Titans wrist-spinner Tabraiz Shamsi claimed 3/37 against the Dolphins on Wednesday. Photo: Sydney Mahlangu/BackpagePix

PIETERMARITZBURG – The Titans have strong-armed their way into a winning position, and all that stands between them and the first outright victory of the Sunfoil Series is final-day obduracy from the Dolphins, who leaked 11 wickets on a hot and testing third day here on Wednesday.

The mercury is expected to rise higher still on the final day, on and off the field, as the Titans look to inflict a heavy defeat on their hosts.

Since the visitors won the toss on Monday morning, as most people were stepping into their office meetings, the Titans have been hard at work, winning session after session, after session.

Having settled on 500/6, they then bowled out the Dolphins for just 216 in their first innings. On bonus points alone, the Titans are already on 8.3 for this contest. But they are after the full haul, and their varied attack is determined to finish the job Dean Elgar’s double hundred started.

Should the men from Pretoria emerge victorious, the plaudits will likely go to wrist-spin twins Tabraiz Shamsi and Shaun von Berg.

But the relentless toil of Alfred Mothoa, Malusi Siboto and Cordin Bosch cannot be overlooked. All day, they kept their end of the bargain, not releasing the pressure valve, and chipping in with crucial breakthroughs.

Mothoa returned 3/30 in the first dig, in 14 nagging overs.

Siboto and the lively Bosch got a scalp apiece, as they all kept at the Dolphins. And, when they rested, Von Berg and Shamsi wrought havoc in the Dolphins ranks, with spells that were as accurate as they were damaging.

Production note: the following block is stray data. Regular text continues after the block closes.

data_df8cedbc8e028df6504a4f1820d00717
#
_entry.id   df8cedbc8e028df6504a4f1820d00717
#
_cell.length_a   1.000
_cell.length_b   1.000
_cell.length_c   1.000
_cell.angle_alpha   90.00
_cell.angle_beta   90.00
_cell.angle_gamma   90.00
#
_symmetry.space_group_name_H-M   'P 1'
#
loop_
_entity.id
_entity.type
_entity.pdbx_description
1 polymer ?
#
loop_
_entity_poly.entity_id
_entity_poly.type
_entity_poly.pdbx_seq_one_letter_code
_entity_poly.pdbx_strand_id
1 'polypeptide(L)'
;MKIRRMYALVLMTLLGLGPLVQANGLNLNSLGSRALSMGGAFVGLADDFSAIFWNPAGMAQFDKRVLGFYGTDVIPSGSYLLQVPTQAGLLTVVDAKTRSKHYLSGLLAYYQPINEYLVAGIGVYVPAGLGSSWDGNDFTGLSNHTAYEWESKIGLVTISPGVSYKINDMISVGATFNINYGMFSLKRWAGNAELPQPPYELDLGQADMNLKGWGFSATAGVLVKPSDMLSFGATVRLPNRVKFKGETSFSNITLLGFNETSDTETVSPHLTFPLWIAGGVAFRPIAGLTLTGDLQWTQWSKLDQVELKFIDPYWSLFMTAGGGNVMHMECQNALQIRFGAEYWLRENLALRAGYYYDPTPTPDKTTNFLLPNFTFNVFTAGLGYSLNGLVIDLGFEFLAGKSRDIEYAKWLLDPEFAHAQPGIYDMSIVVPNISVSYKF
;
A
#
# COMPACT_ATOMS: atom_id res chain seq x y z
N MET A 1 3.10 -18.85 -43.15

Shamsi (3/37) finished the Dolphins’ innings off in a hurry, trapping Robbie Frylinck leg-before, then hooping a classic chinaman through Prenelan Subrayen’s wide open gate. 

The control that both spinners displayed, with men around the bat, was exemplary for the hardest craft in the game.

Senuran Muthusamy fought hard for his 64, until he was well held by the excellent Heinrich Klaasen down leg-side off Von Berg.

On a ragging pitch, Klaasen’s glove-work was a pleasure to observe, and he contributed fully to the claustrophobia that the Dolphins were subjected to.

In the follow-on innings, Muthusamy fell early, but Sarel Erwee dug in, reaching a determined 88 not out at the close. Vaughn van Jaarsveld (39) stuck with him until late in the day, when Shamsi nailed him with a delightful wrong ’un, to nab him leg-before.

Incredibly, the match has enjoyed terrific weather, and there appears little chance of Mother Nature intervening on Thursday.

A month ago, the Dolphins repelled the Titans on the final day at Centurion, thanks to a century from skipper Khaya Zondo.

Still 124 runs in arrears, they will need much, much more of the same, if they are to pull this rabbit out of the hat.


IOL Sport